It is a dispiriting time to be Catholic. The sexual and financial scandals that have humiliated the Church have seriously compromised its ability to witness to truth. So too has the McCarrick Report’s evidence of widespread mendacity, cowardice, cronyism, and careerism among senior clergy over several decades. Then there is the fact that the words of some western European bishops, particularly German-speakers, indicate that they do not hold the fullness of Catholic faith. And who cannot be dismayed by the extent to which sentimental humanitarianism has become a de facto orthodoxy among many Catholics? Deliberate ambiguity and strongly felt feelings are in; clarity and reasoned faith are out.

In my experience, any conversation about why the Church finds itself in this position invariably gravitates to the topic of the Second Vatican Council. Fifty-six years after its closure, divisions persist concerning Vatican II’s meaning and its place in the controversies that have engulfed Catholicism since 1965.

One figure who played an important role at Vatican II was a young professor, then relatively unknown outside his native Germany. His time at the Council closes the first of a projected two-volume biography of this intellectual who eventually became pope. The book’s author, the German journalist Peter Seewald, has interviewed Joseph Ratzinger extensively since 1997. In Benedict XVI: A Life: Volume One: Youth in Nazi Germany to the Second Vatican Council 1927–1965, Seewald has penned a widely informed account of a man whose thought has shaped debates within the Church—and throughout the West—for decades.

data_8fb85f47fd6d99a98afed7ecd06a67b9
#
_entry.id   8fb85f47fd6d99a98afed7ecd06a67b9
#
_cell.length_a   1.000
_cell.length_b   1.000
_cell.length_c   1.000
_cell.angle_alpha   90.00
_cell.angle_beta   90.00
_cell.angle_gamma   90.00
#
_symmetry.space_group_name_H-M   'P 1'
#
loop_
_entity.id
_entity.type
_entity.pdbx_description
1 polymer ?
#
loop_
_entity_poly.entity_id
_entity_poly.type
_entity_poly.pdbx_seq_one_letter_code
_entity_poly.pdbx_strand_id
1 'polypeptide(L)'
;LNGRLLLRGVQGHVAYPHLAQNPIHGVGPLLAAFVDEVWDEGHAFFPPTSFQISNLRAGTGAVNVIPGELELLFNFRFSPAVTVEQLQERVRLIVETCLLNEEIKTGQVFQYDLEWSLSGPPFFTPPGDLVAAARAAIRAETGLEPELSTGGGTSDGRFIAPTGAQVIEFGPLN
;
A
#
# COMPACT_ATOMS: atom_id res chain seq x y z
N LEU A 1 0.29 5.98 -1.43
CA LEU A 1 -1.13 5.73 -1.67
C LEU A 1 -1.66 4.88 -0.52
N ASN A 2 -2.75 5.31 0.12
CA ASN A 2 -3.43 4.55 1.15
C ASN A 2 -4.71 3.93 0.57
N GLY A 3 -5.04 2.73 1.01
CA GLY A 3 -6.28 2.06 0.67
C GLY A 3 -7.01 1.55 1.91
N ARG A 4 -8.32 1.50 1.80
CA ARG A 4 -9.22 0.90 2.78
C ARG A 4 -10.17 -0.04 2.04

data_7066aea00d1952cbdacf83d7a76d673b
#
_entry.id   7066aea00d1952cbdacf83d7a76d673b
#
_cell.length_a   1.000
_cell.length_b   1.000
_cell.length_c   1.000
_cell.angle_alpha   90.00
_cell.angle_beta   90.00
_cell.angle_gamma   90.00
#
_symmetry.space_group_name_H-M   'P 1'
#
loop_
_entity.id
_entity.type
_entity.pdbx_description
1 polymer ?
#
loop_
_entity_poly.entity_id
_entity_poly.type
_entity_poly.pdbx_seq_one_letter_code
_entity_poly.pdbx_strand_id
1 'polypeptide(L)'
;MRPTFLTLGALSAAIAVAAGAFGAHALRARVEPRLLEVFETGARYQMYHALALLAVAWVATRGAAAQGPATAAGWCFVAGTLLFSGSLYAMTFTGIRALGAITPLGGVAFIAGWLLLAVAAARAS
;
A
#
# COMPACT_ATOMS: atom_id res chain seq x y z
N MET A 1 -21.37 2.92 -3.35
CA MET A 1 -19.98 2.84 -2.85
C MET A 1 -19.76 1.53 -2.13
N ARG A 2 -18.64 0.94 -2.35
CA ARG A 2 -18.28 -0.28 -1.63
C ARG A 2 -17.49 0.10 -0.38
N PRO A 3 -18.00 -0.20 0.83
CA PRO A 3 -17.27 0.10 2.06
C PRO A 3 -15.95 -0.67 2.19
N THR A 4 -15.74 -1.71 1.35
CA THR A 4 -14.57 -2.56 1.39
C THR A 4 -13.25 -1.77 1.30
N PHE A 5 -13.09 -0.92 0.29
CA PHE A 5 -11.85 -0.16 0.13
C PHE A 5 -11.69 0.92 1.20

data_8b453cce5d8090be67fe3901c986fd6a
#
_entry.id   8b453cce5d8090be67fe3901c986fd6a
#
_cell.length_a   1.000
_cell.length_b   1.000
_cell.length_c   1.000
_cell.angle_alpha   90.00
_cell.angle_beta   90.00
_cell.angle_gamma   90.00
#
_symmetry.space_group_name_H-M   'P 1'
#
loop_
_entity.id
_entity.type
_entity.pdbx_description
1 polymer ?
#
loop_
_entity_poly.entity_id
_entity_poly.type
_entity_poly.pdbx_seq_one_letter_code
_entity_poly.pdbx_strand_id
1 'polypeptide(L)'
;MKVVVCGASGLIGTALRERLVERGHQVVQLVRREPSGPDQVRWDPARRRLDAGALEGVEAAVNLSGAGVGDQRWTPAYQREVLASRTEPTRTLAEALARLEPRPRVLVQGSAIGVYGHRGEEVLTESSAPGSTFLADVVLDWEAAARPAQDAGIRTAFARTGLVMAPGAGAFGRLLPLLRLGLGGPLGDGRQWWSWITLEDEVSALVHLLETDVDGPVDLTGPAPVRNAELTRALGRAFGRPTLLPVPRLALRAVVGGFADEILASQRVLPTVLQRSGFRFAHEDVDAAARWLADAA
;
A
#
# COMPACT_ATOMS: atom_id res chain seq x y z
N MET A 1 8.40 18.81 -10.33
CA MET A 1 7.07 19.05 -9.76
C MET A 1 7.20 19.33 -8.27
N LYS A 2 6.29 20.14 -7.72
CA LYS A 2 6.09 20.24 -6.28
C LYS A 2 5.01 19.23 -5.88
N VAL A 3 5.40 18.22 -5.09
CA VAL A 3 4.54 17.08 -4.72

Under the Swastika’s Shadow

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Born in 1927, Ratzinger grew up in a Germany which was undergoing rapid political, economic, and cultural change. The habits and traditions associated with past monarchical authoritarianism, Seewald illustrates, clashed with new developments: the growth of mass culture, social emancipation, and the spread of racialist and Marxist ideologies that cloaked themselves in the garb of modern science.

In Benedict XVI: A Life: Volume One, Seewald has penned a widely informed account of a man whose thought has shaped debates within the Church—and throughout the West—for decades.


Ratzinger’s youth was somewhat removed from these troubles. His youth was spent in pious and rural Bavaria, where the Church was omnipresent. In retrospect, Ratzinger described this atmosphere as a “Dreamland,” marked by Baroque architecture, monasteries, processions, Passion plays, and Mozart.

This perhaps romanticized world was gradually pulled into the conflicts that swamped Germany following the 1929 financial crash and the Great Depression. Millions of Germans started to look to radical solutions like National Socialism or Communism for salvation. Following World War II, many such Germans claimed to have always opposed the Nazi regime. In the case of Ratzinger’s family, Seewald provides plenty of evidence that they loathed National Socialism and its leader from the beginning and never wavered in their hostility.